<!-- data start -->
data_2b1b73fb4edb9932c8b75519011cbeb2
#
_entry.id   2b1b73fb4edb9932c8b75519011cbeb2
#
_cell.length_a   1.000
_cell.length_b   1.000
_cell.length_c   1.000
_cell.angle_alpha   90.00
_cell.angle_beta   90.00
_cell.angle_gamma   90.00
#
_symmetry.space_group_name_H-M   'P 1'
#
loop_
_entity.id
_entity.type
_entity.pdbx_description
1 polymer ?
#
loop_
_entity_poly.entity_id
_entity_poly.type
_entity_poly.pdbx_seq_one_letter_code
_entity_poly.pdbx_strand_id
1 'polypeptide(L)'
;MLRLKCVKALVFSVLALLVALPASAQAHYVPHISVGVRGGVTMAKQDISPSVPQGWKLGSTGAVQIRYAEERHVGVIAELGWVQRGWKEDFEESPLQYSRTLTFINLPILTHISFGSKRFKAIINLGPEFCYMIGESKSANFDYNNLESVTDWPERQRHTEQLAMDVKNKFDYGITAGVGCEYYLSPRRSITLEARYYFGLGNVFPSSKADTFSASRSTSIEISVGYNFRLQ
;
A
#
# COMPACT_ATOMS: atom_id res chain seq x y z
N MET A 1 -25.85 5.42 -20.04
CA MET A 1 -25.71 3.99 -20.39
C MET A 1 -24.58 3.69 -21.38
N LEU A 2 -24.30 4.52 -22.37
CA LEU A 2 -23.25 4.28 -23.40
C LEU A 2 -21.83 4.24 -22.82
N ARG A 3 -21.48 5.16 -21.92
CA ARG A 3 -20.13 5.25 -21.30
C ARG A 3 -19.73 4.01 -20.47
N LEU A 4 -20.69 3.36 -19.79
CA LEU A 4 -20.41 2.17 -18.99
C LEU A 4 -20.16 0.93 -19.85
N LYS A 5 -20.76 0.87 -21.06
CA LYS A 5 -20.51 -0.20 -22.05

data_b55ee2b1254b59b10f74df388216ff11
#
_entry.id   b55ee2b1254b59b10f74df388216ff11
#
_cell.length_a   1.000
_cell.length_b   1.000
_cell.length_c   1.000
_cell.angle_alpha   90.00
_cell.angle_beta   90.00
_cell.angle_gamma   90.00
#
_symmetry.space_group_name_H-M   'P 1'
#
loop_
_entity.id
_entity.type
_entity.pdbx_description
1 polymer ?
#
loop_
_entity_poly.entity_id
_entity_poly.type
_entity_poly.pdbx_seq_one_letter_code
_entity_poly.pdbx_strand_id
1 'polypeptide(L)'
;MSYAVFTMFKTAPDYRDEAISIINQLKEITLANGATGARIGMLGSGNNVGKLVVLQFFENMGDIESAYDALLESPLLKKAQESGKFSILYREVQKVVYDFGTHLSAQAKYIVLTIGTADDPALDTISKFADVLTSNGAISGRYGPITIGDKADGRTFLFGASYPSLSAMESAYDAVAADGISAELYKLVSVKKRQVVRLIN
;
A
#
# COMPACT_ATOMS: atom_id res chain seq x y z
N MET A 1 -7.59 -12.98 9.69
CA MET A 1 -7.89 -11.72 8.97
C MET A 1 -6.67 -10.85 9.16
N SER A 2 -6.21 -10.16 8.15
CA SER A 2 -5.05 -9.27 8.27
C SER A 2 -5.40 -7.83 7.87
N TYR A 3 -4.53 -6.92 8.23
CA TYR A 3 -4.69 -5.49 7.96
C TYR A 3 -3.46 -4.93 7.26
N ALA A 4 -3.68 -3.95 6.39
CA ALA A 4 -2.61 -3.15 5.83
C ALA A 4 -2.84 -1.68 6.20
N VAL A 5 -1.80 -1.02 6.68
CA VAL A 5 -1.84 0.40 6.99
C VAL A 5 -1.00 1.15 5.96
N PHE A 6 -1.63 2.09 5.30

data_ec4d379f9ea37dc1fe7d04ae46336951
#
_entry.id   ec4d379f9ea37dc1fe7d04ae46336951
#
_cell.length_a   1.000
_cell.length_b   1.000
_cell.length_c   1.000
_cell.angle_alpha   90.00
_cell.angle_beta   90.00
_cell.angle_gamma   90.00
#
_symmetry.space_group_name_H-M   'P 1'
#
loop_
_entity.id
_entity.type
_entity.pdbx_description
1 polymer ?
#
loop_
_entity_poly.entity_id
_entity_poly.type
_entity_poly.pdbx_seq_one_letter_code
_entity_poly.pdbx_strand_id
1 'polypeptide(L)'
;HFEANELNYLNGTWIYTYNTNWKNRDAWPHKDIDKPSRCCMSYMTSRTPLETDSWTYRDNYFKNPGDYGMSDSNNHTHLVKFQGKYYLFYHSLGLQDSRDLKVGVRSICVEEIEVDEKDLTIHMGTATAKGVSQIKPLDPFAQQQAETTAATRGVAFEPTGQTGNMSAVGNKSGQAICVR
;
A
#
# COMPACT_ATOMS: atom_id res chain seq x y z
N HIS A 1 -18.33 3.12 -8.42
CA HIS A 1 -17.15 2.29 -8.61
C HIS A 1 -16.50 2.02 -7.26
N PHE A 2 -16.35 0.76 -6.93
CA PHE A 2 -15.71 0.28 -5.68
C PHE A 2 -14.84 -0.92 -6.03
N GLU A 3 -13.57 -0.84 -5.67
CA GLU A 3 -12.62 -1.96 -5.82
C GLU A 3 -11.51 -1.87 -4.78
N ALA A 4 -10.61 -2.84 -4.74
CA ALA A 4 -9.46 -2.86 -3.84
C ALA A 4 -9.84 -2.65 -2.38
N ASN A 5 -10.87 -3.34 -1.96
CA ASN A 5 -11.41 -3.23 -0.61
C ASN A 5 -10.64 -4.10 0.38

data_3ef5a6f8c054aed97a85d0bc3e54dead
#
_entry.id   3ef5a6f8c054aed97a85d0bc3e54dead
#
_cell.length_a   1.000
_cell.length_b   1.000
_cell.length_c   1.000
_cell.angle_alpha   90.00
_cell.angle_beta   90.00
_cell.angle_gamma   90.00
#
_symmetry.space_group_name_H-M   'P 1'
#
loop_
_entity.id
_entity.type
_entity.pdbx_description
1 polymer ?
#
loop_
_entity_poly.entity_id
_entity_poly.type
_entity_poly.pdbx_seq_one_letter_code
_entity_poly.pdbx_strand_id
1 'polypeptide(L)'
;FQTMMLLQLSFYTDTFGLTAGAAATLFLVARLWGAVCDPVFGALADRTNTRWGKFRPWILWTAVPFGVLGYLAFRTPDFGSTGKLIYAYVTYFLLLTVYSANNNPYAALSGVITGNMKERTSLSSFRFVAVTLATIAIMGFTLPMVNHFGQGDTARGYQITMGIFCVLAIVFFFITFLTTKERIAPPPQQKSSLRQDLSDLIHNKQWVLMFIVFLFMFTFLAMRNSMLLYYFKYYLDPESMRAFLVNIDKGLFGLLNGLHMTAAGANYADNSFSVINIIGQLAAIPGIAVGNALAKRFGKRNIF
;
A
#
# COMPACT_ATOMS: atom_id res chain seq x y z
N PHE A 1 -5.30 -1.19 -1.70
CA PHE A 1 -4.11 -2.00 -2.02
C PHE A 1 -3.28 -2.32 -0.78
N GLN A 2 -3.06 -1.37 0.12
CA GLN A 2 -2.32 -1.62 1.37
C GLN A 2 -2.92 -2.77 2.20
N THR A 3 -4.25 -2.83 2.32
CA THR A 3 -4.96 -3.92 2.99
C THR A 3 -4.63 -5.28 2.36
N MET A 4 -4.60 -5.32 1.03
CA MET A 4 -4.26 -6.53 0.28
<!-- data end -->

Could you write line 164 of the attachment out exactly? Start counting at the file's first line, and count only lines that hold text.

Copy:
#